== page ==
Why We Think We Can't Dance: Theory of Mind and Children's Desire to Perform

Lan Nguyen Chaplin*, Michael I. Norton

*Corresponding author for this work

Research output: Contribution to journalArticlepeer-review

12 Scopus citations


Theory of mind (ToM) allows children to achieve success in the social world by understanding others' minds. A study with 3- to 12-year-olds, however, demonstrates that gains in ToM are linked to decreases in children's desire to engage in performative behaviors associated with health and well-being, such as singing and dancing. One hundred and fifty-nine middle-class children from diverse backgrounds in a Northeastern U.S. metropolitan area completed the study in 2011. The development of ToM is associated with decreases in self-esteem, which in turn predicts decreases in children's willingness to perform. This shift away from performance begins at age 4 (when ToM begins to develop), years before children enter puberty.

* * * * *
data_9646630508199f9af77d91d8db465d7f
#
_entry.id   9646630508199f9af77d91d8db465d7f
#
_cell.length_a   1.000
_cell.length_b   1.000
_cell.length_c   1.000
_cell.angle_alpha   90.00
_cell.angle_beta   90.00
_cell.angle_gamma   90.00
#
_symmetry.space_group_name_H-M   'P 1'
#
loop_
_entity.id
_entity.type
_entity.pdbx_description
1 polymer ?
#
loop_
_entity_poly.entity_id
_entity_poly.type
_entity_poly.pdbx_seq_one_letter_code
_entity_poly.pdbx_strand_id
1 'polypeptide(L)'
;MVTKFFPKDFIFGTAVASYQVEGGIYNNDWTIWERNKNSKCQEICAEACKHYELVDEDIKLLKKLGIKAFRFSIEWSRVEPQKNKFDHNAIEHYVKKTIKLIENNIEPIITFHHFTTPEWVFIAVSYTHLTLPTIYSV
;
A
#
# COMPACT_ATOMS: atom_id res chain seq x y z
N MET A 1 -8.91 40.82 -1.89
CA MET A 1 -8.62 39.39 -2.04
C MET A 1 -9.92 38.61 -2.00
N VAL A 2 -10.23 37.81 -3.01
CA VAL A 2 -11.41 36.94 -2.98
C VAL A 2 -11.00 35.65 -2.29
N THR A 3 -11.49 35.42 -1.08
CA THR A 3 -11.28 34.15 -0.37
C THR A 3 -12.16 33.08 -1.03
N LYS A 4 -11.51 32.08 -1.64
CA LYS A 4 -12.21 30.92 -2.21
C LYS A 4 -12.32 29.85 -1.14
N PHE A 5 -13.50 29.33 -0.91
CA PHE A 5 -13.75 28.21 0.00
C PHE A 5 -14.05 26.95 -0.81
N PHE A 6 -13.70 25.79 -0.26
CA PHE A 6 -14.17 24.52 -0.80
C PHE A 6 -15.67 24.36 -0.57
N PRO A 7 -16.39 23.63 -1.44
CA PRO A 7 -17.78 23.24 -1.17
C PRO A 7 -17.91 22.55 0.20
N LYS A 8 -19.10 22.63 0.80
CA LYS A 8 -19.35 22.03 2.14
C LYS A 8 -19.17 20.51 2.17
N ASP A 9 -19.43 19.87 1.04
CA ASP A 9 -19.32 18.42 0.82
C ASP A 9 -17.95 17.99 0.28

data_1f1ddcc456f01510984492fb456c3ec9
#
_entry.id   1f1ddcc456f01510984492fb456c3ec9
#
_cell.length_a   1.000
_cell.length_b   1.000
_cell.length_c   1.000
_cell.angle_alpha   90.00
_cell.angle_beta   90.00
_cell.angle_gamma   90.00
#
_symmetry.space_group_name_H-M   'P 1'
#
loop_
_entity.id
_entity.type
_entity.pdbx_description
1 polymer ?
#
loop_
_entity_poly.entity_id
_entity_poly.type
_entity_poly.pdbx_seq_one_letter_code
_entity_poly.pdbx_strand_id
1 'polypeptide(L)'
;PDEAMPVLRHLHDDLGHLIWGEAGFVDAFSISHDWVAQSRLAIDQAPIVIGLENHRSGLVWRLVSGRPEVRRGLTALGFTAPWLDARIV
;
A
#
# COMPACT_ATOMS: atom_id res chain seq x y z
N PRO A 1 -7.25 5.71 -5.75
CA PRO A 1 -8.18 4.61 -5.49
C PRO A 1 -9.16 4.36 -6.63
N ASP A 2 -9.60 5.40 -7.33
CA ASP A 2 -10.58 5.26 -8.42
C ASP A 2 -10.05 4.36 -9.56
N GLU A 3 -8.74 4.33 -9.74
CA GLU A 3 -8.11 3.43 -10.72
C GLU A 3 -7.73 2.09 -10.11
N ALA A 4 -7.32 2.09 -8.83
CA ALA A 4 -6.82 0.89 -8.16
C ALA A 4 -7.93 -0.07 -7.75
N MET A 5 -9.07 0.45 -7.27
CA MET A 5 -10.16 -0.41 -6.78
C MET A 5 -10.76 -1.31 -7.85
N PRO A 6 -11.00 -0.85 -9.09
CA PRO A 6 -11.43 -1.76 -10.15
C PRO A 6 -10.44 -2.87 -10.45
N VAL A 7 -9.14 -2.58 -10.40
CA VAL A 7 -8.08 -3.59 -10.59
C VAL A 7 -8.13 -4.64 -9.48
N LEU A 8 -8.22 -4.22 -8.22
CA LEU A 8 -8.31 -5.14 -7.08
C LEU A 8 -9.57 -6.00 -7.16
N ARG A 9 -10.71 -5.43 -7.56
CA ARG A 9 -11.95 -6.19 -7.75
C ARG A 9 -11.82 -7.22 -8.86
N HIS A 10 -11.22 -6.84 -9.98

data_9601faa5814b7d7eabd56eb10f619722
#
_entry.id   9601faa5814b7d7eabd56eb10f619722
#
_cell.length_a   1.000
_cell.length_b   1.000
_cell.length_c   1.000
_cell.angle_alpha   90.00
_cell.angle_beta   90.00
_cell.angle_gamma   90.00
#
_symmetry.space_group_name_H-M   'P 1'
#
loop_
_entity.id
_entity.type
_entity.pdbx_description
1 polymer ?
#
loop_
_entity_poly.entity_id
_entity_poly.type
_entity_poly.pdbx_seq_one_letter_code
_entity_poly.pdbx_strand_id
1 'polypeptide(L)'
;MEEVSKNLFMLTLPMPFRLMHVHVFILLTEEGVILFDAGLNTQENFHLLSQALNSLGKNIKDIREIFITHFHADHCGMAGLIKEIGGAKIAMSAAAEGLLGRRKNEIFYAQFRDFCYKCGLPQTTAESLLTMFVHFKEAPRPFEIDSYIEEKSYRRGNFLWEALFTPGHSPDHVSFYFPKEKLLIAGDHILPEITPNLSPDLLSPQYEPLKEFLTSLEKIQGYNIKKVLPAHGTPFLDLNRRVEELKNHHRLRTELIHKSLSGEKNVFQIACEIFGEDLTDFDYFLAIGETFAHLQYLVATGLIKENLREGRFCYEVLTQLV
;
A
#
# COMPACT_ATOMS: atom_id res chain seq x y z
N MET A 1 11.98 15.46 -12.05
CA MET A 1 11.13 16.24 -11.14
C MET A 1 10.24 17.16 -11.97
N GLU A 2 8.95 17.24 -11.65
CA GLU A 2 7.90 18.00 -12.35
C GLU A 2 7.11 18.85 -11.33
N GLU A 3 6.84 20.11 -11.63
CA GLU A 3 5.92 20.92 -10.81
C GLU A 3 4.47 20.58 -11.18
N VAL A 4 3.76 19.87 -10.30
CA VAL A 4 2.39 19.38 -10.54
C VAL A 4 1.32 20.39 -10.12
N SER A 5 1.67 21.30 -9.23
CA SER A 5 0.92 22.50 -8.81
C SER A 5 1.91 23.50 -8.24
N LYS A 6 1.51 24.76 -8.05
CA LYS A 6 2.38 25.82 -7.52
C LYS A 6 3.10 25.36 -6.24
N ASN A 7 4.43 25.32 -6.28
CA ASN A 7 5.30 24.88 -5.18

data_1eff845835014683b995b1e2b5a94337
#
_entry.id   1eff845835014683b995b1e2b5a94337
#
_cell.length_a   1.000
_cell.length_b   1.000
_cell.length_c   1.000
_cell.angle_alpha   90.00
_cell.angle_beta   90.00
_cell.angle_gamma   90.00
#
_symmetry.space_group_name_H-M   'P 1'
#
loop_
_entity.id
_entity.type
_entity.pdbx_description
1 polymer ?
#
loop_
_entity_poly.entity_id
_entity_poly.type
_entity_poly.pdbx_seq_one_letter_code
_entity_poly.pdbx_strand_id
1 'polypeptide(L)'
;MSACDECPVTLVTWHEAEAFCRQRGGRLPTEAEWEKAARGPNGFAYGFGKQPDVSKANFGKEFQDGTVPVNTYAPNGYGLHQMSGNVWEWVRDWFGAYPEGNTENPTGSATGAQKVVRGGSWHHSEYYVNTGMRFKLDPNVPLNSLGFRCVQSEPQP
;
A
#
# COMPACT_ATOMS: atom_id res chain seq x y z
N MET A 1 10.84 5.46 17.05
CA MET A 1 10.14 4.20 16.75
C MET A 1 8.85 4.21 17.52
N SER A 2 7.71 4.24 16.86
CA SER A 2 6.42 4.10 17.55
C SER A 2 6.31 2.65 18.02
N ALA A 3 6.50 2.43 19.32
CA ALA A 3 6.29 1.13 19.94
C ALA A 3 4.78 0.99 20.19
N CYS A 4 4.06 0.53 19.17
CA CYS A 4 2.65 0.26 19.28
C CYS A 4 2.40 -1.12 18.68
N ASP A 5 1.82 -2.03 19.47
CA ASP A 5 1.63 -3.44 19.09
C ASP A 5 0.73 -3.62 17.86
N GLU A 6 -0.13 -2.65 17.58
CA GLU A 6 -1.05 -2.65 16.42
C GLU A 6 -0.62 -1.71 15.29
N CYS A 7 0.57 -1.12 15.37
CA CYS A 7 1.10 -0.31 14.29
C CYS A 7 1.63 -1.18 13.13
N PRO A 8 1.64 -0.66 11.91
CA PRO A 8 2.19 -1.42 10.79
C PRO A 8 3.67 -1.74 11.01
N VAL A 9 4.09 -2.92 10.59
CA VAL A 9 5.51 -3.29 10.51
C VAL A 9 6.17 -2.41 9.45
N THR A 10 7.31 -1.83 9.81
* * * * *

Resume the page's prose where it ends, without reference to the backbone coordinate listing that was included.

Original languageEnglish (US)
Pages (from-to)651-658
Number of pages8
JournalChild development
Issue number2
StatePublished - Mar 1 2015

ASJC Scopus subject areas

  • Pediatrics, Perinatology, and Child Health
  • Education
  • Developmental and Educational Psychology


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